By Emily Cardoza
Though summer vacation has just about ended, visions of white sand beaches and gentle waves endure – even if only as screensavers. Why not continue the summer holidays through an exploration of island-inspired baby names for girls?
Each of these names corresponds to one of the thousands of islands abiding worldwide – but they’re more than just place-names. Many islands were named for inspiring individuals, historical events, or geographical phenomena. Let’s travel through them!
Rosario – Colombia
A classic Spanish name, this one is even more special because it ends in O – only more modern girls’ names like Willow and Harlow seem to have this trait. It translates to “rosary,” and could work as an honorific for a familial Rose. Actress Rosario Dawson brought this name into the spotlight recently, but Rosario still has its own individuality.
Félicité – Republic of Seychelles
This lovely French name meaning “happiness” has an English version in the US Top 1000 –Felicity. This foreign variation is très mignonne, and if you can get past the pronunciation confusion, it’s a very pretty choice. Felicia and Flicka are other variants heard in the English-speaking world.
Palma – Colombia
A breezy botanical name, Palma calls to mind swaying palm trees and Easter Sunday – summer and spring all in one. It ranked in the US until 1942, but has been very uncommon since. With Alma and Paloma in play, perhaps lovely Palma will rise again! It also offers the vintage nickname Polly.
Magdalena – Chile
A religious name with thousands of years of history, Magdalena has yet to again reach its peak rank of #311 in 1882. It’s rarely been heard outside of the Spanish-speaking community, but as more and more Spanish speakers emigrate to the US, more and more Spanish names will follow! Magdalena is an excellent alternative to Margaret or Madelyn, with the cute nickname Maggie.
After already having had a few different names, Catalina was named in honor of Saint Catherine by Spanish explorer Sebastián Vizcaíno, a name that stuck. Today, Catalina is growing in popularity as an alternative to Caitlin or Catherine, with the bonus nickname Lina. Another option – the only city on the island is Avalon, a beautiful choice.
While the etymology of the island name is unclear, Skye has the feeling of exploration and possibility. It’s been used for both boys and girls, but is currently trending feminine at #385 on the girls’ list. This largest Scottish island has long been celebrated in film and literature – only time will tell whether its brisk sound and attractive aura will climb the charts even higher.
Montserrat – Caribbean
Another popular name for Spanish speakers, Montserrat translates to “serrated mountain”, referring to a mountain range near Barcelona. In the United States, it’s already reached #650, having been on the list since 2005. The island itself became a getaway for Western musicians, and is also known for its active volcano.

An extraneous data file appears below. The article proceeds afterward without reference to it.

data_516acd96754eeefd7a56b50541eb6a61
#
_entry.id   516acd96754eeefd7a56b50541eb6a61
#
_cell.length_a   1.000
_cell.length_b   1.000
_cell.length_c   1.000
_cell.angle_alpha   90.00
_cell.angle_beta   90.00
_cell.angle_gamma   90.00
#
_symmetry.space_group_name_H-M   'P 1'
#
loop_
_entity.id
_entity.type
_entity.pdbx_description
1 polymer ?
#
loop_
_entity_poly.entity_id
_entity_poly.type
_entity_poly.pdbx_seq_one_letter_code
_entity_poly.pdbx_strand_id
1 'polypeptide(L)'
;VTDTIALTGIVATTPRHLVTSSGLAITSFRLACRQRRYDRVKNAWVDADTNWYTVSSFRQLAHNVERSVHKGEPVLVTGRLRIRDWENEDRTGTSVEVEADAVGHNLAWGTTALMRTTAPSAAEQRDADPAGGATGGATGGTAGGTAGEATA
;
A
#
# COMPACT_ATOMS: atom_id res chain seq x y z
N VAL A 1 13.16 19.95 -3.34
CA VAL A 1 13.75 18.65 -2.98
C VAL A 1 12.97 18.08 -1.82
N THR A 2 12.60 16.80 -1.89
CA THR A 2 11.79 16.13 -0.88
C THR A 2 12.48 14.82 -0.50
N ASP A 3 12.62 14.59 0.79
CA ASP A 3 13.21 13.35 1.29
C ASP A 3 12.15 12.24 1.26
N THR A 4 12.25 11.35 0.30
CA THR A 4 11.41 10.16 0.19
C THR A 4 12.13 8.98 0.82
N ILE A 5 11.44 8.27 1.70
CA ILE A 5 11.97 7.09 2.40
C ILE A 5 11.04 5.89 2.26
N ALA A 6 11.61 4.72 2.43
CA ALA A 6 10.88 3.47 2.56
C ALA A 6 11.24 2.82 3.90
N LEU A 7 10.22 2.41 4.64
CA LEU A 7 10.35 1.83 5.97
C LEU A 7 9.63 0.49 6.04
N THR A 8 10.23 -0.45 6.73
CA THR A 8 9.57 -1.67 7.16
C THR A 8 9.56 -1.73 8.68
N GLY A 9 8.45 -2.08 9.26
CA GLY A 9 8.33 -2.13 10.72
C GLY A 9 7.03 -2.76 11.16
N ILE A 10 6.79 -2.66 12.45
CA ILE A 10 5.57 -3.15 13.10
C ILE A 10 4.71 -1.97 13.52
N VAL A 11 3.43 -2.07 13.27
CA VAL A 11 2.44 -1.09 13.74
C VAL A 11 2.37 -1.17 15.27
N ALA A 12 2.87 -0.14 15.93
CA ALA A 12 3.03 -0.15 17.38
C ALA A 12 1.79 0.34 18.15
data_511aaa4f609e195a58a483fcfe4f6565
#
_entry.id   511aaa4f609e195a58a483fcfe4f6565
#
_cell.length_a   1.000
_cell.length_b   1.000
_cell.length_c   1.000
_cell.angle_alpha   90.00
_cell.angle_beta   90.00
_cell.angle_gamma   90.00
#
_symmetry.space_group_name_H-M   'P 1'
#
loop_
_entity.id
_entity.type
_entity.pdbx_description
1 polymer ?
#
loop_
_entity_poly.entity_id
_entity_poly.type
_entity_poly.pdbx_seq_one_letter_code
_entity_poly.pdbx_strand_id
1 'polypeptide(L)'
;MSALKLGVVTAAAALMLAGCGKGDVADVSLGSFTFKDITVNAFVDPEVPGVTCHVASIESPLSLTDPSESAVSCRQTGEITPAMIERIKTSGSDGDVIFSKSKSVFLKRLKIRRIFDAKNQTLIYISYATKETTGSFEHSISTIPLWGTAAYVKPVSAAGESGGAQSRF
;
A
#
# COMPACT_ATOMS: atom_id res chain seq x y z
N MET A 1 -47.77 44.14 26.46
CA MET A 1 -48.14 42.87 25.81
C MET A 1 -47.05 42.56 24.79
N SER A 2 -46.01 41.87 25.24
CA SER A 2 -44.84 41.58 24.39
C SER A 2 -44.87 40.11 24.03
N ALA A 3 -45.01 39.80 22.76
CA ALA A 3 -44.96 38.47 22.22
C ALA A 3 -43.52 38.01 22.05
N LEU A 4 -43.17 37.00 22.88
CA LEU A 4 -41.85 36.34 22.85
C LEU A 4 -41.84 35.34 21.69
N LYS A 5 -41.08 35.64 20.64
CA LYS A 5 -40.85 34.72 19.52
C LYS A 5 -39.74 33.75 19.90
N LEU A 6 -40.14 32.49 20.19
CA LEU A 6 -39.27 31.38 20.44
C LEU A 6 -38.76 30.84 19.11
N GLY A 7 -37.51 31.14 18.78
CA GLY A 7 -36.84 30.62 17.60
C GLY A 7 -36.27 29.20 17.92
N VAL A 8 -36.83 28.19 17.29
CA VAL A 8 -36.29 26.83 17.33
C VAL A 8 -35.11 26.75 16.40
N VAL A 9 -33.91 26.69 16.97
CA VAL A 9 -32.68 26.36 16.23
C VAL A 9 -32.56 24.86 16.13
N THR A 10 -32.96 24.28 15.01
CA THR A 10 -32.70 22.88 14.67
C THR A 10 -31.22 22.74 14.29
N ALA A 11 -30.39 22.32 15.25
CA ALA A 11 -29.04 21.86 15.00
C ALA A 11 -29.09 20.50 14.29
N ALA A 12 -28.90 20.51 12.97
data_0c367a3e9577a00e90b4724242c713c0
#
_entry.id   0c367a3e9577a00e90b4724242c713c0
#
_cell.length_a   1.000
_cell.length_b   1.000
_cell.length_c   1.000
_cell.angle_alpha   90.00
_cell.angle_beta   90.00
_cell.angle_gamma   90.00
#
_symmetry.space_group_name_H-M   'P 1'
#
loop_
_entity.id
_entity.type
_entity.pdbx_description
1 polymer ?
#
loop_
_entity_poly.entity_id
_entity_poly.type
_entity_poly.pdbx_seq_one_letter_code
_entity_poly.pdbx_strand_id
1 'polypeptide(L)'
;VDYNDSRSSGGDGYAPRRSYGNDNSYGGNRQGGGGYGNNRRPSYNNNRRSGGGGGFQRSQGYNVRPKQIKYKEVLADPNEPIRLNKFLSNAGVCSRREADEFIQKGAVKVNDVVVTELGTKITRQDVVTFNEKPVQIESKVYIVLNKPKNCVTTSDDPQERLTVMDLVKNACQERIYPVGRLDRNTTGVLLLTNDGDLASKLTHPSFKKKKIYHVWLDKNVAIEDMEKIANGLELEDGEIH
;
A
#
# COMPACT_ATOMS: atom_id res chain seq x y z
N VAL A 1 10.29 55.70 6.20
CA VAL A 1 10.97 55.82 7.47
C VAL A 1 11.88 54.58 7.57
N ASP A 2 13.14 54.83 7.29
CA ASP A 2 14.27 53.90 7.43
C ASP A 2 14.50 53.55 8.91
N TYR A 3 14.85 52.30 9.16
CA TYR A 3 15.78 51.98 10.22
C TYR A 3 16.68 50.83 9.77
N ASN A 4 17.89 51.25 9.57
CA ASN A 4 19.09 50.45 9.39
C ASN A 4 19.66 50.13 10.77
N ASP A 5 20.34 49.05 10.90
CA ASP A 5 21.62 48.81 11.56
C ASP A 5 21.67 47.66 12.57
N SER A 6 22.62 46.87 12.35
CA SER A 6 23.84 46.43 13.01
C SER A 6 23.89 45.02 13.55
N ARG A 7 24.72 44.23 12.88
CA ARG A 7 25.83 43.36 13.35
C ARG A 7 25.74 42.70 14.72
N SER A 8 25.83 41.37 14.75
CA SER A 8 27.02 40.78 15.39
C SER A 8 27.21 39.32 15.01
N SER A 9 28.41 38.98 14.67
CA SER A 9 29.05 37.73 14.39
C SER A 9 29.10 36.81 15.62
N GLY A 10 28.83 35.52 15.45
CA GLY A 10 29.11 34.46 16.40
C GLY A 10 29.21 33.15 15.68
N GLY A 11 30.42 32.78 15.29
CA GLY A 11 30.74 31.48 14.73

Eleuthera – Bahamas
Looking for a totally original pathway to the nickname Ellie? Eleuthera could be your answer! It means “freedom,” and it feels elusive, ethereal, everlasting (too much?) Eleuterio is the masculine form, used occasionally in Spain and Italy, but Eleuthera is lovely and ought to rank on the Top 1000 someday – it’s just too pretty!
Pearl – Nicaragua
A vintage name with all sorts of desirable traits: the connection to nature, the gleaming jewelry reference, the rare use today, and the feminine sound. The Pearl Cays in Nicaragua are home to endangered turtles, just to make it even more adorable. Pearl is also a great alternative to popular Ruby or fading 1990’s Diamond.
Carmen – Mexico
Ciudad del Carmen, on Carmen Island, is a city with an exciting history – it was named in celebration of the eviction of pirates from its borders! (After the Virgin Mary of Carmen, of course). It loosely translates to “garden”, and has maintained consistent usage since name recording began. It’s a great name to cross English and Spanish-speaking cultures, and will continue as a classic choice for a while.
Ginger – British Virgin Islands
Check this out – Ginger Island is currently for sale! Its breathtaking views and amazing location aside, it’s got a fabulous name. Ginger has historically been a nickname for Virginia or for a redhead, but it could easily work on its own today (perhaps as an honorific?) It’s sweet, spunky, and sympathetic – a very friendly name.
The Emerald Isle, known for its unique culture and breathtaking scenery, still has an effect on many US families today – more than 10% of Americans identify themselves as being part Irish. So why not honor your ancestral home by choosing the name Ireland? It’s at the bottom of the Top 1000, so it’s relatively unpopular—known mostly via Alec Baldwin and Kim Basinger’s now grown daughter–but it’s still quirky and friendly.
Guadalupe – Mexico
Found off the coast of Baja California, Guadalupe Island hosts a few fishing camps and military outposts today. Guadalupe is a religious name with a lot of history, originally translating to “river of the wolf” in Spanish but now mostly referring to the Virgin Mary, “Our Lady of Guadalupe“. Nicknames Lupe and Lupita add a bit of feminine frill to this serene choice.
Are there any island favorites of yours that didn’t make this list?